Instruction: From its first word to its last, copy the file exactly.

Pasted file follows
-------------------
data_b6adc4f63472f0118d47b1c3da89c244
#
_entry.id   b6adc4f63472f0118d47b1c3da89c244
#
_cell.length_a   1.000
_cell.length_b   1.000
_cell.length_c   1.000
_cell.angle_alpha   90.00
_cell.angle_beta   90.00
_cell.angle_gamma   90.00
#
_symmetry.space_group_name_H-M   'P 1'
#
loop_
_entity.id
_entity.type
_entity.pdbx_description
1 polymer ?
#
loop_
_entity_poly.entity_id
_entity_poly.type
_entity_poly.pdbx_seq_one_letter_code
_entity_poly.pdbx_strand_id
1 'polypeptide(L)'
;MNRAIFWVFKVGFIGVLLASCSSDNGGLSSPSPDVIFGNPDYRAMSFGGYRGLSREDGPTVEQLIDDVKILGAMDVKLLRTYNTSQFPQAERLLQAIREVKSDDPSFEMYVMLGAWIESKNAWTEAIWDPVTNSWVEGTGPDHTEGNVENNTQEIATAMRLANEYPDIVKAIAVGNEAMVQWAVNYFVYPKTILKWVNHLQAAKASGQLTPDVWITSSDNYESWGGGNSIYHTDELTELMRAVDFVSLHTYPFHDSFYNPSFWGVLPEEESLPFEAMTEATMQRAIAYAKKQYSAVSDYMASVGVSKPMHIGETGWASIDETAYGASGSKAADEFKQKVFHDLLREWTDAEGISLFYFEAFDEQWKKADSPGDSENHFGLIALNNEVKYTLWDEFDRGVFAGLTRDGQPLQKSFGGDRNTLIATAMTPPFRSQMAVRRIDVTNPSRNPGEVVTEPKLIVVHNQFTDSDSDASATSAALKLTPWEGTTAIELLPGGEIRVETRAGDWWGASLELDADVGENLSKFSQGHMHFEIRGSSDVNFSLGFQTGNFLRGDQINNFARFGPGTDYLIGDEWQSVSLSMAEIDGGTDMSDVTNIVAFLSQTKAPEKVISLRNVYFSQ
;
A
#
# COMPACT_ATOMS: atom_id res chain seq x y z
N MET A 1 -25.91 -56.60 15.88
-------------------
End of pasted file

data_b6adc4f63472f0118d47b1c3da89c244
#
_entry.id   b6adc4f63472f0118d47b1c3da89c244
#
_cell.length_a   1.000
_cell.length_b   1.000
_cell.length_c   1.000
_cell.angle_alpha   90.00
_cell.angle_beta   90.00
_cell.angle_gamma   90.00
#
_symmetry.space_group_name_H-M   'P 1'
#
loop_
_entity.id
_entity.type
_entity.pdbx_description
1 polymer ?
#
loop_
_entity_poly.entity_id
_entity_poly.type
_entity_poly.pdbx_seq_one_letter_code
_entity_poly.pdbx_strand_id
1 'polypeptide(L)'
;MNRAIFWVFKVGFIGVLLASCSSDNGGLSSPSPDVIFGNPDYRAMSFGGYRGLSREDGPTVEQLIDDVKILGAMDVKLLRTYNTSQFPQAERLLQAIREVKSDDPSFEMYVMLGAWIESKNAWTEAIWDPVTNSWVEGTGPDHTEGNVENNTQEIATAMRLANEYPDIVKAIAVGNEAMVQWAVNYFVYPKTILKWVNHLQAAKASGQLTPDVWITSSDNYESWGGGNSIYHTDELTELMRAVDFVSLHTYPFHDSFYNPSFWGVLPEEESLPFEAMTEATMQRAIAYAKKQYSAVSDYMASVGVSKPMHIGETGWASIDETAYGASGSKAADEFKQKVFHDLLREWTDAEGISLFYFEAFDEQWKKADSPGDSENHFGLIALNNEVKYTLWDEFDRGVFAGLTRDGQPLQKSFGGDRNTLIATAMTPPFRSQMAVRRIDVTNPSRNPGEVVTEPKLIVVHNQFTDSDSDASATSAALKLTPWEGTTAIELLPGGEIRVETRAGDWWGASLELDADVGENLSKFSQGHMHFEIRGSSDVNFSLGFQTGNFLRGDQINNFARFGPGTDYLIGDEWQSVSLSMAEIDGGTDMSDVTNIVAFLSQTKAPEKVISLRNVYFSQ
;
A
#
# COMPACT_ATOMS: atom_id res chain seq x y z
N MET A 1 -25.91 -56.60 15.88